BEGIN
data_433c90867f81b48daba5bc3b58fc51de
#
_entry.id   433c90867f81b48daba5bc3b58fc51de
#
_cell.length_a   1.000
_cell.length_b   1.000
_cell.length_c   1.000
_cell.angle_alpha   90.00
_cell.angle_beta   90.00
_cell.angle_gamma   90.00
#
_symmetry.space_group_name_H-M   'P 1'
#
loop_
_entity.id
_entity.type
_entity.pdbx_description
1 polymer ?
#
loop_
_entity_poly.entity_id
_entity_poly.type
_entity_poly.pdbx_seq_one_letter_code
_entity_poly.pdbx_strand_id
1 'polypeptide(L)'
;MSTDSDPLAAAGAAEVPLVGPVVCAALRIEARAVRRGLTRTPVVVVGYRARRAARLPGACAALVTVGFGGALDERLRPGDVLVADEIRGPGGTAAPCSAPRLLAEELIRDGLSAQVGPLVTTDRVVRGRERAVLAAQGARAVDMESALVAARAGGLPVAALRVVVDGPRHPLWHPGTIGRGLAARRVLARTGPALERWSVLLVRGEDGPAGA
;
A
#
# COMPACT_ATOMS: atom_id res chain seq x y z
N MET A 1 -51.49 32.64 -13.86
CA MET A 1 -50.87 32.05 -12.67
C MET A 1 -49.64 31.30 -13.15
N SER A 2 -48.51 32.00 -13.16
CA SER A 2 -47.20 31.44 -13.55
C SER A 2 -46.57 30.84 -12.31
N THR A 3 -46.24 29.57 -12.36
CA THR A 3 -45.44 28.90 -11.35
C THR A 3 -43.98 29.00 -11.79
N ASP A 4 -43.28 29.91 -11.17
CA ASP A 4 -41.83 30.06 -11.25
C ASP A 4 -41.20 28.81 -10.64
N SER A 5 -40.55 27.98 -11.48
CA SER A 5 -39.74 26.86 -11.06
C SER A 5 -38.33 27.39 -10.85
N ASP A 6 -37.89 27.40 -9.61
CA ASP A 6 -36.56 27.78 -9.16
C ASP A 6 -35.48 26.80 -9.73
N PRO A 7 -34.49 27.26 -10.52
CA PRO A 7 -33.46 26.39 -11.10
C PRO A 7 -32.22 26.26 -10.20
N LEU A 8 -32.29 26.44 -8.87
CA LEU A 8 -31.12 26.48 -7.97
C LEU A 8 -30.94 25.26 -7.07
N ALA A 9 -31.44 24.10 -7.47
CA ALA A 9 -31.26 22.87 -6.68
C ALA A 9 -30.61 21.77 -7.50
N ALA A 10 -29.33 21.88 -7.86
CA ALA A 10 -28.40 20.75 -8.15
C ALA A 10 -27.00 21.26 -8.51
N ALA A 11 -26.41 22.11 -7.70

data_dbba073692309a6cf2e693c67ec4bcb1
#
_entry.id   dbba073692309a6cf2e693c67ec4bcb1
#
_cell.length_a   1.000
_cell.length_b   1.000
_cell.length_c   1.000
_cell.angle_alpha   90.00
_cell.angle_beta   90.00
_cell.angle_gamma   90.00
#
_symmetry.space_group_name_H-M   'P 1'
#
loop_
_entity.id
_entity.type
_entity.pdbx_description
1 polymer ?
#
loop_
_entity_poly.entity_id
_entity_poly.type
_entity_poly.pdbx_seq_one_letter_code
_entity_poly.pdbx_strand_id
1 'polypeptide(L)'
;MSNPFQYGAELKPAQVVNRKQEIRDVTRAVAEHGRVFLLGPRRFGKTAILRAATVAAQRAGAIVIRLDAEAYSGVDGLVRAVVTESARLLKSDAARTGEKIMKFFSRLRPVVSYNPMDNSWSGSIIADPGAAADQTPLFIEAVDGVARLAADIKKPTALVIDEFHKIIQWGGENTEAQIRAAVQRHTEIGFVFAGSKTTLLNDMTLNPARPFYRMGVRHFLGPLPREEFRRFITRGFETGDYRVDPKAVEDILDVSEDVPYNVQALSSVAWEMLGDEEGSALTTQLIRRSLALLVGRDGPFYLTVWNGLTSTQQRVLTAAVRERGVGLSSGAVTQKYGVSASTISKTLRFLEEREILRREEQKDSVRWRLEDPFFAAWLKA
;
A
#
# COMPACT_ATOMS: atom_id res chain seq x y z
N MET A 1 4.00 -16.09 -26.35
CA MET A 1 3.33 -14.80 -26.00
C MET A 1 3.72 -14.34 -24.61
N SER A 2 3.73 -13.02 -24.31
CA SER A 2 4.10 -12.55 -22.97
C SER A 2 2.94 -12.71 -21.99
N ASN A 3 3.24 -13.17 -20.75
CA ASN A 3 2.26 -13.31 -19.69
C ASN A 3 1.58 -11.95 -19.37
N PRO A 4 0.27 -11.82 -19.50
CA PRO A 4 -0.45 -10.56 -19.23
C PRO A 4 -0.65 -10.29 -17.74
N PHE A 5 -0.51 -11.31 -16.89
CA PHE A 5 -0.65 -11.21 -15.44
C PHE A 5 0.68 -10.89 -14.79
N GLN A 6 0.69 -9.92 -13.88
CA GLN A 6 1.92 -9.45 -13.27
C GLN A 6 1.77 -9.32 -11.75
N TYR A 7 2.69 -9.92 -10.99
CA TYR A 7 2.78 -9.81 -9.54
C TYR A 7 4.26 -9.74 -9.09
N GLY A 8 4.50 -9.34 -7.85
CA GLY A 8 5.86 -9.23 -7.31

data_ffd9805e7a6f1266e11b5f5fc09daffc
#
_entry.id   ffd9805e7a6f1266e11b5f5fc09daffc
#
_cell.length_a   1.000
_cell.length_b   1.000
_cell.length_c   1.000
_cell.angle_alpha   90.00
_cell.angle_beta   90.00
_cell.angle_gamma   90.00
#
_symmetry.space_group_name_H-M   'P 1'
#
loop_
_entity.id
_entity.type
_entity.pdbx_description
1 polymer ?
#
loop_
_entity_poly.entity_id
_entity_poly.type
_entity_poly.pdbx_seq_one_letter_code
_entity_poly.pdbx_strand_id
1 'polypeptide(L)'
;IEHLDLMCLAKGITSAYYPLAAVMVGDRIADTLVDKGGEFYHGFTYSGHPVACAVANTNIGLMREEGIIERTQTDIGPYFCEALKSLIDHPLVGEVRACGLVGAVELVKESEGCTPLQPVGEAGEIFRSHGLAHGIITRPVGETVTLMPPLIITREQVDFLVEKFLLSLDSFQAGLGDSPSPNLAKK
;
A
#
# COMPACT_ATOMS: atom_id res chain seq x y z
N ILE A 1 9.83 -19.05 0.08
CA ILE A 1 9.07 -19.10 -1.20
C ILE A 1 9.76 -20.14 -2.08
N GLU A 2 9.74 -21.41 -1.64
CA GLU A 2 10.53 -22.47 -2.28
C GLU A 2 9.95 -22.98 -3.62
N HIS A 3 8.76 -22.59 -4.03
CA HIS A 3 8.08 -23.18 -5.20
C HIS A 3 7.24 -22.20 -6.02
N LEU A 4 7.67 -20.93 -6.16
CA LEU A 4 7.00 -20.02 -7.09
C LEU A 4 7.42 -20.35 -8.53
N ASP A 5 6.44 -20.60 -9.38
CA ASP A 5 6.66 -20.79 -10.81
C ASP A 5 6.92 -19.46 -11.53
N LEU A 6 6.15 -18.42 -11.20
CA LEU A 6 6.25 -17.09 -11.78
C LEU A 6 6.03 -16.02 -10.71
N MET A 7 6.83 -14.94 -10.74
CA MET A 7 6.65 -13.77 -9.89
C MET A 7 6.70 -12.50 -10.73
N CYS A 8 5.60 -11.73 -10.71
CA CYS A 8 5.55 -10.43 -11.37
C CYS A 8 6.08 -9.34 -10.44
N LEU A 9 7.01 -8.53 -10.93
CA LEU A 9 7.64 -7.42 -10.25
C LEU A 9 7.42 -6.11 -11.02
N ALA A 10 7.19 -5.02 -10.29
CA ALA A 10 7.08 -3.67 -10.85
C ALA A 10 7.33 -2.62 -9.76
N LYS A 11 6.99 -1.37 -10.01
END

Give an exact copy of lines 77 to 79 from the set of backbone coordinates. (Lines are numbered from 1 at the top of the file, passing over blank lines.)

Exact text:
_entity.type
_entity.pdbx_description
1 polymer ?